May 31, 2017

Everyone should learn to ask "are you OK?" and not judge the answer

Suicide is a big word! From seeing it portrayed in the media to reading people’s personal stories, either a family’s experience or the person themselves, it can be scary to even think about. My journey with it began when someone close to me experienced suicidal thoughts, but I never really understood what they were going through at the time, how it could affect someone mentally and physically – feeling so low and wanting to never tell anyone about what you’re going through. But I’ve learned through experience that it’s so important to try to understand others and be there for someone as much as you can if they are going through such dark times.

My own personal experience started three years ago, in 2014, when I was friendless, and though I had family around me, I still felt alone with no-one to talk to. I was at my lowest. But an aspect of my life changed, I moved away from somewhere I didn't want to be. However, I told myself that if I was ever to go back to that place, then it'd be time to end it all, and that I wouldn't be missed.

I went months without going back or it coming up at all, but then suddenly and unexpectedly I was put into a new position, seemingly without any choice in the matter. A couple of weeks later I was back at that place I never wanted to be, my mind racing, becoming ever more dark and without a way out.

My cognitive behavioural therapist asked me have you ever gone so far as to plan where you would go, I said I had but this was before I knew I was to go back to the place I never wanted to be. All this became too much – eventually I broke down had my first ever anxiety attack (without realising it at the time) I revealed my darkest thoughts of suicide.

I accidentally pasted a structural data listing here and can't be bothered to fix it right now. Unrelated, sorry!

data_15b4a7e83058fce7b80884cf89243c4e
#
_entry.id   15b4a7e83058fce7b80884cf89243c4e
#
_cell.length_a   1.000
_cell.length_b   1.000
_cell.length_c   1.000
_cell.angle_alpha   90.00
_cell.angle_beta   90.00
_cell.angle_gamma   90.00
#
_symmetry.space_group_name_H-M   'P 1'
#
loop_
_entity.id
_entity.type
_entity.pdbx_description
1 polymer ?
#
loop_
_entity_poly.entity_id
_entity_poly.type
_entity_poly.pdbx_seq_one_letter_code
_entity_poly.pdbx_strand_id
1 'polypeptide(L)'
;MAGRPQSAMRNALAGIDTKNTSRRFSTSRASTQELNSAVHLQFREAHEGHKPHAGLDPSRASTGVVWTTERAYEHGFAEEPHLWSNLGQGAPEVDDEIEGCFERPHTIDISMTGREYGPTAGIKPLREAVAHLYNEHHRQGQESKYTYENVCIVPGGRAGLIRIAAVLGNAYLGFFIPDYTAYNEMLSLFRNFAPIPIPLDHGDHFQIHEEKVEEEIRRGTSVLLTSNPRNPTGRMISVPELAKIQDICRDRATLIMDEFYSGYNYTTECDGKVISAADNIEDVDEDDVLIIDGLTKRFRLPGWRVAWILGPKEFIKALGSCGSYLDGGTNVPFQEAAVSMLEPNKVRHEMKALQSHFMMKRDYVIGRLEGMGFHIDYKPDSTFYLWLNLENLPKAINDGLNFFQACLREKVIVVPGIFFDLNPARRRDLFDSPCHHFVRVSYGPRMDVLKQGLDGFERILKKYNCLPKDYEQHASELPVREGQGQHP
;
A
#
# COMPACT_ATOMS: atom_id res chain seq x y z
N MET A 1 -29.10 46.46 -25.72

But the weight hadn't yet been lifted. How could I tell my family I was feeling ever more like a burden? Eventually I told them, and some new friends too. One person thought I only have these thoughts due to the other person in my life having them – I don’t think this was stigma, but a misunderstanding that about how people can be affected by their mental health. Otherwise, every one of the people I spoke with showed their support. It was upon revealing what had been going on in my head that I found what others were like really.

It's also during this dark period in my head that I learnt what my mind is capable of and surely what other people’s minds are capable of, and how not talking to those who matter most to us can lead us to the darkest of mental states. What I have also noticed is how mental health can bring us together at times we wouldn't expect. I am most grateful for the people I have met battling my mental health.

Whoever reads this post I hope would learn not to be quiet when someone is experiencing such thoughts, and to talk to friends if they're acting different. Though I understand not everyone will be understanding of such intense thoughts and emotions, literally everyone from someone you know to a random person on the street should learn to ask "are you ok?" and not judge the answer.

For example, I experienced something unpleasant on the day before my thoughts and anxieties came to a head. I was walking home, I was clearly upset and experiencing a tough time, when a woman passed me by looked me squarely in the face, clearly seeing that I was upset, yet she merely looked at me like I was weird and carried on walking. Whilst it might have been strange to me I would've appreciated her stopping and "asking are you ok?", or at least a smile, instead of the judgemental staring.

My experience with these thoughts has made it clear to me that attitudes towards suicide and suicidal thoughts needs to change, and indeed attitudes around mental health in general need to change. If you have suffered with your mental health or suicidal thoughts don't remain silent. If you know of someone who struggles with their mental health, talk to them and let them know they’re not alone. Then maybe people would remain less silent on this ever pressing matter.

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